In a reserve price reverse auction, the buyer establishes a “reserve price”, the maximum amount the buyer will pay for the good or service. It can also be called a “qualification price”. If the bidding does not reach the “reserve price”, the buyer is not obligated to award the business based on the results of the auction. Once the reserve price is met, the buyer is obligated to award the business to a participating supplier.


Forward Auction

With forward auctions, bids increase in value rather than decrease in value. There are situations where this type of auction format would be appropriate. An example would be when the Sourcing Team wants to sell or liquidate assets.


Fixed Price Auction

The buyer establishes a buyout price at which the buyer can simply buy the item being auctioned and end the auction. Variations support a minimum bid that will be accepted and bidders will be prevented from going below this bid. The first bidder(s) to reach this bid win(s) the auction.

Japanese Auction

In a Japanese reverse auction, after every bid, each seller must signal their willingness to remain in the auction at the current price. The auction is over when only one seller remains, or when only a pre-set number of sellers remain (when the buyer has indicated the need to source from a minimum number of sellers).

Brazilian Auction

In a Brazilian auction, the buyer establishes the price she is willing to pay for the lot and the sellers bid on how many units they are willing to provide at that price. The auction continues until a seller makes a bid that no other seller is willing to top.

Vickrey Auction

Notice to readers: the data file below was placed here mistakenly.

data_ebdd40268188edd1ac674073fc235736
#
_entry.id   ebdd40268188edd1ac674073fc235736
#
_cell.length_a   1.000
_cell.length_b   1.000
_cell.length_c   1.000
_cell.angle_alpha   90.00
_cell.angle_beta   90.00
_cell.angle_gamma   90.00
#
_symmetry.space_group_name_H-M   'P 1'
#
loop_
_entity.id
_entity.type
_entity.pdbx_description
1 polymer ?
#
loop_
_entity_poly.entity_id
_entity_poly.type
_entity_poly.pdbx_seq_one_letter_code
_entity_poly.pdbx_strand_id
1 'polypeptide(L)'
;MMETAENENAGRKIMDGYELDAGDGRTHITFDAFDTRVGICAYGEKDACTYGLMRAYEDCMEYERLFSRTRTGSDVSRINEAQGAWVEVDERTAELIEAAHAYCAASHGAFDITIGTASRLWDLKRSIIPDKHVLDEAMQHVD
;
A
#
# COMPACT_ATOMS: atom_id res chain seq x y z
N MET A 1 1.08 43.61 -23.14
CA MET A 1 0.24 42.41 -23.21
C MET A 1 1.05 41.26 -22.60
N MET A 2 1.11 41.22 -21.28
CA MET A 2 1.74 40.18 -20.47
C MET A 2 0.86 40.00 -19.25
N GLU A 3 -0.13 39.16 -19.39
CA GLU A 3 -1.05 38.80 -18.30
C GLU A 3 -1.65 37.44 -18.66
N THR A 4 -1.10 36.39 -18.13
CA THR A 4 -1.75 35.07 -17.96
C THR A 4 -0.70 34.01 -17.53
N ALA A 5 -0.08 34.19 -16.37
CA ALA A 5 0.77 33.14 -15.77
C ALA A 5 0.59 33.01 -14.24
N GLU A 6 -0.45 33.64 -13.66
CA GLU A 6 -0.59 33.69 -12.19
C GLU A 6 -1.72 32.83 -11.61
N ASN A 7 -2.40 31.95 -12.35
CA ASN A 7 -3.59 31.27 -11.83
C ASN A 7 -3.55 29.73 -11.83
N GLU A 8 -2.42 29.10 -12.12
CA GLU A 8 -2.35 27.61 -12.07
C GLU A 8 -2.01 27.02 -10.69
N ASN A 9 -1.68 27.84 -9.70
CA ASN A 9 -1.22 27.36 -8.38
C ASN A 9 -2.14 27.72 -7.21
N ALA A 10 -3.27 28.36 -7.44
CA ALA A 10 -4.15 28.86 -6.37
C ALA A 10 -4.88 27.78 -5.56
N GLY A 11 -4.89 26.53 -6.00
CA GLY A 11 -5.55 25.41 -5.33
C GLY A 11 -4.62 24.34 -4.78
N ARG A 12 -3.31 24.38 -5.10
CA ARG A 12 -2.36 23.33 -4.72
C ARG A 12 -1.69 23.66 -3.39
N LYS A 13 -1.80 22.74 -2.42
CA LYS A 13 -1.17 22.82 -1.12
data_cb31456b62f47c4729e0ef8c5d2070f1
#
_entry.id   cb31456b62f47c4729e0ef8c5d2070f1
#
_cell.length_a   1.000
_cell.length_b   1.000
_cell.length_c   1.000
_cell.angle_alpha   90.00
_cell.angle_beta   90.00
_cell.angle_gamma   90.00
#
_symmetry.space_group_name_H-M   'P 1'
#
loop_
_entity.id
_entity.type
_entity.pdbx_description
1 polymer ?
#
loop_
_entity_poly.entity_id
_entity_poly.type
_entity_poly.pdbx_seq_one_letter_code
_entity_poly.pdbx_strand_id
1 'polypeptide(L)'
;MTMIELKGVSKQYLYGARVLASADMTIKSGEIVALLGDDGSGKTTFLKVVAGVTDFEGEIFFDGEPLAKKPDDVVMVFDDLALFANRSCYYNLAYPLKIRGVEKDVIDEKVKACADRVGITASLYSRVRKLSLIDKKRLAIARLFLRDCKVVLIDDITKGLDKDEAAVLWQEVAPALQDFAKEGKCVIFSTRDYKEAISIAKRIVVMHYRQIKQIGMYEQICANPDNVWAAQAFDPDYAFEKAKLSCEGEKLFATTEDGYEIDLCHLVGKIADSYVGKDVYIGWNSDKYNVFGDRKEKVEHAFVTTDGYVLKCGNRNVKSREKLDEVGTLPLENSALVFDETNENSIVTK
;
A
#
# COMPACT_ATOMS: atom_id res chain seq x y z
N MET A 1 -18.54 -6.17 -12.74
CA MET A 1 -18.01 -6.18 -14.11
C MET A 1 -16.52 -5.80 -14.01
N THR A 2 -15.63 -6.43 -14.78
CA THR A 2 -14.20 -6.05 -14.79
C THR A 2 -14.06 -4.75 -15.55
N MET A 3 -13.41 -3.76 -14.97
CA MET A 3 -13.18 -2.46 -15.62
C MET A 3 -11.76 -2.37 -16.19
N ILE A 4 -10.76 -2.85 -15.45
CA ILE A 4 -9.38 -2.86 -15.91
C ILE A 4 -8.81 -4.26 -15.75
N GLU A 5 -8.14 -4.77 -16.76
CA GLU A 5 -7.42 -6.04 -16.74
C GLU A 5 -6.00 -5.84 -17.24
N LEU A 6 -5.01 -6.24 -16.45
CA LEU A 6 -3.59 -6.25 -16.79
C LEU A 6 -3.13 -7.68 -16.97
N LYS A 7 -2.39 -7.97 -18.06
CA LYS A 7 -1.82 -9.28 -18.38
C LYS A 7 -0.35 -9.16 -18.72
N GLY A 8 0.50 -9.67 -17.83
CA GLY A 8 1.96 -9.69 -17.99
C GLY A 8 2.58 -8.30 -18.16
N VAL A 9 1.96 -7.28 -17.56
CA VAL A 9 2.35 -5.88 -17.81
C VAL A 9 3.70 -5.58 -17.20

In a Vickrey reverse auction, a variant of a sealed bid auction, suppliers submit bids without receiving any feedback regarding they bid’s competitive ranking. The item is then awarded to the successful bidder at the second lowest bid. For example, if bidder A bids $10 and bidder B bids $12, then bidder A wins the auction but receives the award at B’s bid of $12.

English Auction

English auctions are probably the most common type of auction format. Users bid the highest price they are willing to pay for an item and bidding activity stops when the auction duration is complete. The item is sold to the highest bidder at their bid price. Conversely, sellers bid the lowest price they are willing to sell an item for and bidding activity stops when the auction duration is complete. The item is bought from the lowest bidder at their bid price.

English auctions also allow the buyer/seller to specify a reserve price below which the item will not be sold.

Dutch Auction

The buyer solicits bids for a Lot consisting of multiple units of the same item. Each seller can bid on part of the Lot at a fixed price (per unit). When the auction is over, the buyer pays the highest successful bid price. For example, if a buyer wanted to buy 10 units, and buyer A offered to provide 5 units @ $75, buyer B offered to provide 3 units @ $80, buyer C offered to provide 6 units @ $90, and buyer D offered to provide all 10 units @ 95, then the buyer would buy 5 units from buyer A, 3 units from buyer B, and 2 units from buyer C at a cost of $90 each for a total of $900.